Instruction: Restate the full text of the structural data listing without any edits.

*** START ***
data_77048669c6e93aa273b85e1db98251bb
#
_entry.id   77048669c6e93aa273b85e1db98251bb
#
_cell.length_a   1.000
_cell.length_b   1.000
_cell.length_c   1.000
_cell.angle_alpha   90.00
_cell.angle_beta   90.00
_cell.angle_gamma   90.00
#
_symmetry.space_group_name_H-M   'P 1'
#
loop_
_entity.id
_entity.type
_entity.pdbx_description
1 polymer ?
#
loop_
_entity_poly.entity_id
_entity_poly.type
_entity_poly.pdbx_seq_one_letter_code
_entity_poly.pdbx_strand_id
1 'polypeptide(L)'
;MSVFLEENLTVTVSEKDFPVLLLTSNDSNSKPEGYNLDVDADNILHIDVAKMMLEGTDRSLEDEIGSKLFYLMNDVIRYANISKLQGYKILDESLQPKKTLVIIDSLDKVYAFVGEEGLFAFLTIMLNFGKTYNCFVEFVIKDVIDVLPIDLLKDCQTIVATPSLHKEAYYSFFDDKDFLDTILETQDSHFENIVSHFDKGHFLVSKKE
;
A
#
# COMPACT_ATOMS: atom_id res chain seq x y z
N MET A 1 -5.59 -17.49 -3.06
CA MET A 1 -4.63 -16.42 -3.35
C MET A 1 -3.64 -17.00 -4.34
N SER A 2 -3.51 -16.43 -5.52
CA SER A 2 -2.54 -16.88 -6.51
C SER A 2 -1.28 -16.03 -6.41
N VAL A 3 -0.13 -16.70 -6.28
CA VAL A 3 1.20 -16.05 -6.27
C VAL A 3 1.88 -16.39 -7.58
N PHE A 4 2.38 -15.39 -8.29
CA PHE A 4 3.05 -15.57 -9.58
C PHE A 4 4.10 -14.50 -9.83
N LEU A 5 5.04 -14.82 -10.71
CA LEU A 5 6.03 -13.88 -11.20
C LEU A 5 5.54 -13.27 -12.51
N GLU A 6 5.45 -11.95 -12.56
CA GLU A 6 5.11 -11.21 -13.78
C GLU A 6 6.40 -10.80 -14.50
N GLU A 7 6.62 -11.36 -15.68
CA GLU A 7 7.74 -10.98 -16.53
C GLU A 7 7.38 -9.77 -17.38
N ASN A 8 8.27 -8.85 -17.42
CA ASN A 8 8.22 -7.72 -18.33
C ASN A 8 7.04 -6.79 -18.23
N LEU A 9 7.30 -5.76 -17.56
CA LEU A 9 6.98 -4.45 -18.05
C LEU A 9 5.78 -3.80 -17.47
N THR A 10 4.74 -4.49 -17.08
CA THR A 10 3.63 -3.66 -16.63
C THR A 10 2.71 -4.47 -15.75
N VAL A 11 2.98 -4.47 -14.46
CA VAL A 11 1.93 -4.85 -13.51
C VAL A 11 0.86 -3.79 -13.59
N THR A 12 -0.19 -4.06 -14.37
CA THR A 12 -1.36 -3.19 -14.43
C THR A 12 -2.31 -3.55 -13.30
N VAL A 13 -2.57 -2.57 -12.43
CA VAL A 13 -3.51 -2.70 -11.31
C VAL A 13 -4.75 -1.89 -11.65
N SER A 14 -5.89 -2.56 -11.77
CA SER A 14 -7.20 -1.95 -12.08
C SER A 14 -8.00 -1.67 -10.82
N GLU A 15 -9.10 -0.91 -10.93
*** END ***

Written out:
data_77048669c6e93aa273b85e1db98251bb
#
_entry.id   77048669c6e93aa273b85e1db98251bb
#
_cell.length_a   1.000
_cell.length_b   1.000
_cell.length_c   1.000
_cell.angle_alpha   90.00
_cell.angle_beta   90.00
_cell.angle_gamma   90.00
#
_symmetry.space_group_name_H-M   'P 1'
#
loop_
_entity.id
_entity.type
_entity.pdbx_description
1 polymer ?
#
loop_
_entity_poly.entity_id
_entity_poly.type
_entity_poly.pdbx_seq_one_letter_code
_entity_poly.pdbx_strand_id
1 'polypeptide(L)'
;MSVFLEENLTVTVSEKDFPVLLLTSNDSNSKPEGYNLDVDADNILHIDVAKMMLEGTDRSLEDEIGSKLFYLMNDVIRYANISKLQGYKILDESLQPKKTLVIIDSLDKVYAFVGEEGLFAFLTIMLNFGKTYNCFVEFVIKDVIDVLPIDLLKDCQTIVATPSLHKEAYYSFFDDKDFLDTILETQDSHFENIVSHFDKGHFLVSKKE
;
A
#
# COMPACT_ATOMS: atom_id res chain seq x y z
N MET A 1 -5.59 -17.49 -3.06
CA MET A 1 -4.63 -16.42 -3.35
C MET A 1 -3.64 -17.00 -4.34
N SER A 2 -3.51 -16.43 -5.52
CA SER A 2 -2.54 -16.88 -6.51
C SER A 2 -1.28 -16.03 -6.41
N VAL A 3 -0.13 -16.70 -6.28
CA VAL A 3 1.20 -16.05 -6.27
C VAL A 3 1.88 -16.39 -7.58
N PHE A 4 2.38 -15.39 -8.29
CA PHE A 4 3.05 -15.57 -9.58
C PHE A 4 4.10 -14.50 -9.83
N LEU A 5 5.04 -14.82 -10.71
CA LEU A 5 6.03 -13.88 -11.20
C LEU A 5 5.54 -13.27 -12.51
N GLU A 6 5.45 -11.95 -12.56
CA GLU A 6 5.11 -11.21 -13.78
C GLU A 6 6.40 -10.80 -14.50
N GLU A 7 6.62 -11.36 -15.68
CA GLU A 7 7.74 -10.98 -16.53
C GLU A 7 7.38 -9.77 -17.38
N ASN A 8 8.27 -8.85 -17.42
CA ASN A 8 8.22 -7.72 -18.33
C ASN A 8 7.04 -6.79 -18.23
N LEU A 9 7.30 -5.76 -17.56
CA LEU A 9 6.98 -4.45 -18.05
C LEU A 9 5.78 -3.80 -17.47
N THR A 10 4.74 -4.49 -17.08
CA THR A 10 3.63 -3.66 -16.63
C THR A 10 2.71 -4.47 -15.75
N VAL A 11 2.98 -4.47 -14.46
CA VAL A 11 1.93 -4.85 -13.51
C VAL A 11 0.86 -3.79 -13.59
N THR A 12 -0.19 -4.06 -14.37
CA THR A 12 -1.36 -3.19 -14.43
C THR A 12 -2.31 -3.55 -13.30
N VAL A 13 -2.57 -2.57 -12.43
CA VAL A 13 -3.51 -2.70 -11.31
C VAL A 13 -4.75 -1.89 -11.65
N SER A 14 -5.89 -2.56 -11.77
CA SER A 14 -7.20 -1.95 -12.08
C SER A 14 -8.00 -1.67 -10.82
N GLU A 15 -9.10 -0.91 -10.93